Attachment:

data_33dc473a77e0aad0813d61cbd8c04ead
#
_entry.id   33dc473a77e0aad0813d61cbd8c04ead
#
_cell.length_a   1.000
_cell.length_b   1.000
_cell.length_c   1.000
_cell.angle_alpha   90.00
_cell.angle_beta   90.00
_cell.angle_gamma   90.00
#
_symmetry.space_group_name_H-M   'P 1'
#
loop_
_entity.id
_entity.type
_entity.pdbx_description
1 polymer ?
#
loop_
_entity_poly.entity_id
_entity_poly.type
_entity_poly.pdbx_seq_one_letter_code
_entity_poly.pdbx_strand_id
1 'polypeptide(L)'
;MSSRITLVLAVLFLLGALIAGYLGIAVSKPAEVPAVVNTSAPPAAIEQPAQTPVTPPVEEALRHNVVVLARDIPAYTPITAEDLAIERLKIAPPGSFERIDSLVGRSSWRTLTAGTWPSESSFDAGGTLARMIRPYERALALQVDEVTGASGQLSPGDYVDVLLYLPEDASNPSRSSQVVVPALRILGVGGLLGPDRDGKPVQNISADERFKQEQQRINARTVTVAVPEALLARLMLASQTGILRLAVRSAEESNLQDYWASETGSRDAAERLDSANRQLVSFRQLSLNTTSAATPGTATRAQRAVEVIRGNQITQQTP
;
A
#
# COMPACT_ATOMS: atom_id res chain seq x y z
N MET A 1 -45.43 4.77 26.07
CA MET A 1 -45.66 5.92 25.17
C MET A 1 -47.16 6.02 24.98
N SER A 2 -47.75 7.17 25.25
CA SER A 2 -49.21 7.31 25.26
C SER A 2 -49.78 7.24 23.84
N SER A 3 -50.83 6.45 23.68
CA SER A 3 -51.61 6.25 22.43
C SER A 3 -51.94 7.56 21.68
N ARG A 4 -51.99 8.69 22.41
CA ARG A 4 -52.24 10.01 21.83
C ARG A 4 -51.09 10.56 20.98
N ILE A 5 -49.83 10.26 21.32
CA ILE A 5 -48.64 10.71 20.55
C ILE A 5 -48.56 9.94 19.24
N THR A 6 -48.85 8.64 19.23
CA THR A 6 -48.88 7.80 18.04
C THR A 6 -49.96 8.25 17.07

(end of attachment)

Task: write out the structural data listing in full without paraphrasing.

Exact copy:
data_33dc473a77e0aad0813d61cbd8c04ead
#
_entry.id   33dc473a77e0aad0813d61cbd8c04ead
#
_cell.length_a   1.000
_cell.length_b   1.000
_cell.length_c   1.000
_cell.angle_alpha   90.00
_cell.angle_beta   90.00
_cell.angle_gamma   90.00
#
_symmetry.space_group_name_H-M   'P 1'
#
loop_
_entity.id
_entity.type
_entity.pdbx_description
1 polymer ?
#
loop_
_entity_poly.entity_id
_entity_poly.type
_entity_poly.pdbx_seq_one_letter_code
_entity_poly.pdbx_strand_id
1 'polypeptide(L)'
;MSSRITLVLAVLFLLGALIAGYLGIAVSKPAEVPAVVNTSAPPAAIEQPAQTPVTPPVEEALRHNVVVLARDIPAYTPITAEDLAIERLKIAPPGSFERIDSLVGRSSWRTLTAGTWPSESSFDAGGTLARMIRPYERALALQVDEVTGASGQLSPGDYVDVLLYLPEDASNPSRSSQVVVPALRILGVGGLLGPDRDGKPVQNISADERFKQEQQRINARTVTVAVPEALLARLMLASQTGILRLAVRSAEESNLQDYWASETGSRDAAERLDSANRQLVSFRQLSLNTTSAATPGTATRAQRAVEVIRGNQITQQTP
;
A
#
# COMPACT_ATOMS: atom_id res chain seq x y z
N MET A 1 -45.43 4.77 26.07
CA MET A 1 -45.66 5.92 25.17
C MET A 1 -47.16 6.02 24.98
N SER A 2 -47.75 7.17 25.25
CA SER A 2 -49.21 7.31 25.26
C SER A 2 -49.78 7.24 23.84
N SER A 3 -50.83 6.45 23.68
CA SER A 3 -51.61 6.25 22.43
C SER A 3 -51.94 7.56 21.68
N ARG A 4 -51.99 8.69 22.41
CA ARG A 4 -52.24 10.01 21.83
C ARG A 4 -51.09 10.56 20.98
N ILE A 5 -49.83 10.26 21.32
CA ILE A 5 -48.64 10.71 20.55
C ILE A 5 -48.56 9.94 19.24
N THR A 6 -48.85 8.64 19.23
CA THR A 6 -48.88 7.80 18.04
C THR A 6 -49.96 8.25 17.07